Wednesday, January 11, 2006

Verifying Your Credit Report

It's hard to believe a year has gone by since I last did this, but it is time once again to request an annual free copy of my credit report. Last year, the first year this service was available, I requested a copy from all three agencies, TransUnion, Experian, Equifax, and all at once, just to get a baseline, if you will. This year, I am staggering my requests. Every four months, I will request a copy from a different agency and thus, I will always be on top of the latest changes. I simply made a recurring entry in my Outlook calendar and noted which agency I should request the report from in which month. As I mentioned in my previous post about this, making sure your credit report is accurate will help ensure you get the best possible rates on mortgages and other loans and credit cards.

This time around, I got my report from TransUnion. Thankfully, there were no major discrepancies. There were, however, a couple of pieces of obsolete data that I wanted removed. The report showed some old student loans and old credit cards. They were all listed as paid off and closed, but they were all closed over 7 years ago, so I wanted to get those removed. Technically, they should not be having any affect on my credit score since they were so old, but I still prefer to have as clean a report as possible. I also noticed my employment history was rather skimpy. It showed my current job title and the only previous job listed was "Pizza delivery boy." That was a summer job I held almost twenty years ago during my freshman year of college (when I applied for my first credit card, which explains how it got on there) and, of course, it has no relation to what I am doing now.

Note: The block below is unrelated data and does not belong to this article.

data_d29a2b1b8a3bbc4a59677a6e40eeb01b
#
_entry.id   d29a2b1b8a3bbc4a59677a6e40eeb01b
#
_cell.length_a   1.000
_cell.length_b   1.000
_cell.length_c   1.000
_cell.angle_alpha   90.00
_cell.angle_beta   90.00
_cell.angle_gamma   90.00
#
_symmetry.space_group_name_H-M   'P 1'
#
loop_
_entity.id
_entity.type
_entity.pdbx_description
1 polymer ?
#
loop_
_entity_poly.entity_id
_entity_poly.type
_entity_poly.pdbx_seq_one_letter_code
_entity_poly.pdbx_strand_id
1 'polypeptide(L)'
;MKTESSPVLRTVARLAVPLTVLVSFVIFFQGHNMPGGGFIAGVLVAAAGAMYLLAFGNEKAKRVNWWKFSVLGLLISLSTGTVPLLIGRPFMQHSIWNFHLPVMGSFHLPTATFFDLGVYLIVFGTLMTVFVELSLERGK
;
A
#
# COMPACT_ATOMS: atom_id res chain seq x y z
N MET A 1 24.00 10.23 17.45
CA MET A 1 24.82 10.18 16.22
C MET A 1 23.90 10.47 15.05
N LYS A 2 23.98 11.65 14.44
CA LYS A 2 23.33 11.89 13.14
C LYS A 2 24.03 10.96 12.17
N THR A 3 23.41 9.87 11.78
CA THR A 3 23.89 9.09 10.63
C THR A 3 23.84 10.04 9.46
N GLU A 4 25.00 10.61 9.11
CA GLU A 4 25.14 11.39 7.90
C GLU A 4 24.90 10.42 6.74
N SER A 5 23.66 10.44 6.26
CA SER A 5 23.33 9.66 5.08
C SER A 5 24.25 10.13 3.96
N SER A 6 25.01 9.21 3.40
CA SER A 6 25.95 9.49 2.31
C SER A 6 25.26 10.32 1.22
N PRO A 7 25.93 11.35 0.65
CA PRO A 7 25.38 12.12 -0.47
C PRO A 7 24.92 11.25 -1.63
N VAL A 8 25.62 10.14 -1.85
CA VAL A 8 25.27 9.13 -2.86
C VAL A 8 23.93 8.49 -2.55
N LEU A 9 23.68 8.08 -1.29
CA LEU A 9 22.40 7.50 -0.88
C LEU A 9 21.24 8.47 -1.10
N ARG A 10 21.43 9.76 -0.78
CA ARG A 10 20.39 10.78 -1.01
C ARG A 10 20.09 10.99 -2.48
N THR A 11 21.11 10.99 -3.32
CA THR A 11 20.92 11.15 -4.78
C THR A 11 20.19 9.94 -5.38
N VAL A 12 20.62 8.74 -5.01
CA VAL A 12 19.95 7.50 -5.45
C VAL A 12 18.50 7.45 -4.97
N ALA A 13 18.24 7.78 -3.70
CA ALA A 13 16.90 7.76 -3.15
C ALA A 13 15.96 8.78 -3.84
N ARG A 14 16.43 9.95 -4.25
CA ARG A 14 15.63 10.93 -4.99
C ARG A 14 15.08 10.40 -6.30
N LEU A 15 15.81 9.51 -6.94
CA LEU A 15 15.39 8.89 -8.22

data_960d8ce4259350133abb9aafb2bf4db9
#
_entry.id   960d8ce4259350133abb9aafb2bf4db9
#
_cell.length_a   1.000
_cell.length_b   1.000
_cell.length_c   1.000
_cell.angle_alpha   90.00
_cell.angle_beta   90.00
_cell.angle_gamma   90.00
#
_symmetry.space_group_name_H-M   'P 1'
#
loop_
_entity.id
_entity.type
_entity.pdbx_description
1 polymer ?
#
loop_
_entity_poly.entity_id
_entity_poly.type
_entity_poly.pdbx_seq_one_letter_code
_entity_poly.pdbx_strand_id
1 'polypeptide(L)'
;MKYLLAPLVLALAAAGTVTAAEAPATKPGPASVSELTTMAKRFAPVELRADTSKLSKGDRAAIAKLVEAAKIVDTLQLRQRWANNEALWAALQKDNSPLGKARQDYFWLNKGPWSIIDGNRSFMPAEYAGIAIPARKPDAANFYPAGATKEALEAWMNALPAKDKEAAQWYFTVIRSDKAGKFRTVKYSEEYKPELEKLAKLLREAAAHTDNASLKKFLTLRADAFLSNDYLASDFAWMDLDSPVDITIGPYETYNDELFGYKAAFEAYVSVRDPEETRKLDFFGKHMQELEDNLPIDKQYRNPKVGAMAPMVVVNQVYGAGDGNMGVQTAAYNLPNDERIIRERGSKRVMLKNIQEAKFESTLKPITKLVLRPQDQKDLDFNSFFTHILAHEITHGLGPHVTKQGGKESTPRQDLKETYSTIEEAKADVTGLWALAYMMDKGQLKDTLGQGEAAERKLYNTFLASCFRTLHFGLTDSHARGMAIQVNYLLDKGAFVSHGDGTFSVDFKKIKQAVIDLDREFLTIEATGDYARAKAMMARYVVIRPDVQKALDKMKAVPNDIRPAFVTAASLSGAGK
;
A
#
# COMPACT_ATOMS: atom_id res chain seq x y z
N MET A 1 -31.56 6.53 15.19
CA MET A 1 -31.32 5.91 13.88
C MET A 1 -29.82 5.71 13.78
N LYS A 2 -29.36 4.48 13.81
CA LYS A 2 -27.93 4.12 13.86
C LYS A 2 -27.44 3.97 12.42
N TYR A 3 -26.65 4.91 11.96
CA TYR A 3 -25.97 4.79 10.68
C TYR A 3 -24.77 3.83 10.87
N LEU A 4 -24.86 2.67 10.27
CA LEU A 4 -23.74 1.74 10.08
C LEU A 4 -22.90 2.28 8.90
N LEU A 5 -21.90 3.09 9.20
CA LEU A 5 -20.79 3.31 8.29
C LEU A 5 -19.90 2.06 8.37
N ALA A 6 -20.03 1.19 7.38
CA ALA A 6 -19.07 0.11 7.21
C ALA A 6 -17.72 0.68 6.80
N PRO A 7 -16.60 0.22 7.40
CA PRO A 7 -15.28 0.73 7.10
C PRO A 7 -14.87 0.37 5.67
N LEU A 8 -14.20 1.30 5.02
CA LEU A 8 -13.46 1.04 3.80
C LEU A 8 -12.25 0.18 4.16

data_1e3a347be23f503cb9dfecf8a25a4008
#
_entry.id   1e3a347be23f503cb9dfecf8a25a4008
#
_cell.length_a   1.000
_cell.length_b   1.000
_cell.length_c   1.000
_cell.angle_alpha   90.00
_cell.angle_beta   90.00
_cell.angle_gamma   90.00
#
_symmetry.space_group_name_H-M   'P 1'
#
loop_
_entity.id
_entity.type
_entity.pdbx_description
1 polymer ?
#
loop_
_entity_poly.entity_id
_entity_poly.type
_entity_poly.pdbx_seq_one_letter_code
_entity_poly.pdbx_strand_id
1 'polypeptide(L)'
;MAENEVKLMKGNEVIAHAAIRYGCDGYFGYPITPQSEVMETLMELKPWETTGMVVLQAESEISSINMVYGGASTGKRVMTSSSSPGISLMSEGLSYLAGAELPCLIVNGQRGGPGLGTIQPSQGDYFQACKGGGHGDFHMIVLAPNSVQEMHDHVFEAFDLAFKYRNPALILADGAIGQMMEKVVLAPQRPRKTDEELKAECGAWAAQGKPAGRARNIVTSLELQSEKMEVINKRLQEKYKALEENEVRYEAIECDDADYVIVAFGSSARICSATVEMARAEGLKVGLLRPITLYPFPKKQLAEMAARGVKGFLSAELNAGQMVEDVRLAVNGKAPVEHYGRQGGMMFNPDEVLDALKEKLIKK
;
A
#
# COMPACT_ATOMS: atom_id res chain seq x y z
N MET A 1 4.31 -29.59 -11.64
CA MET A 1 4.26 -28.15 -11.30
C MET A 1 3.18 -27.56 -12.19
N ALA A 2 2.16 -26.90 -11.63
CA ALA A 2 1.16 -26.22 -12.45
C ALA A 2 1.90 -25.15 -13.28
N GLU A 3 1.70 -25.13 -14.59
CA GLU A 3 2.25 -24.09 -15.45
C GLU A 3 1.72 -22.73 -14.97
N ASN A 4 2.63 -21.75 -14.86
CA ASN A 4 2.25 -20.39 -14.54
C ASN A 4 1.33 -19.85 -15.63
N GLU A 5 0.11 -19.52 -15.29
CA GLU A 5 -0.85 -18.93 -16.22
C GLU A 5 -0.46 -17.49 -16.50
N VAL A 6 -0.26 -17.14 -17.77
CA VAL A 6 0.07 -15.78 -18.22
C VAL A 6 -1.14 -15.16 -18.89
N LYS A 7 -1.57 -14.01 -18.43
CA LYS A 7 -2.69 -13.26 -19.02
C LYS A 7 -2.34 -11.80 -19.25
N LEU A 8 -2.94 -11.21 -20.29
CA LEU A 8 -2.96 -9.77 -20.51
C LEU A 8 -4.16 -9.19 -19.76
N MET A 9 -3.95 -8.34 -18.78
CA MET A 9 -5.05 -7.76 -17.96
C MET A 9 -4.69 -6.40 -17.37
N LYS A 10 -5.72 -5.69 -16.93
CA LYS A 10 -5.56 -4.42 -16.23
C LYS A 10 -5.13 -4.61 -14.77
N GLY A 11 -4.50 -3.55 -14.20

TransUnion allows you to submit corrections (or, as they call the process, "dispute" the report) through their website and, I must say, compared to last year, they have greatly improved their website. Submitting the corrections was painless and consisted mainly of checking various boxes to indicate why something was incorrect. If your reason isn't listed, you need to submit your correction via mail, but I think very few people would need to do this, given the variety of reasons they provide for you to choose from. You do need to submit all your corrections at one time however, so take some time to review your report and find all the errors before you start the correction process. Once you have submitted corrections, TransUnion has 30 days to investigate your claims and provide you with a response.

One thing I do recommend is to make a note of your login and password and save that information in a safe place somewhere. Next year, when you request another copy of your report, the system will recognize that you previously created a login and prompt you for that. It will not let you create a new one. If you do not know your login, you will need to call Customer Support and have your account reset. If you do much of your on-line work at home, after regular working hours, this could delay things for you.

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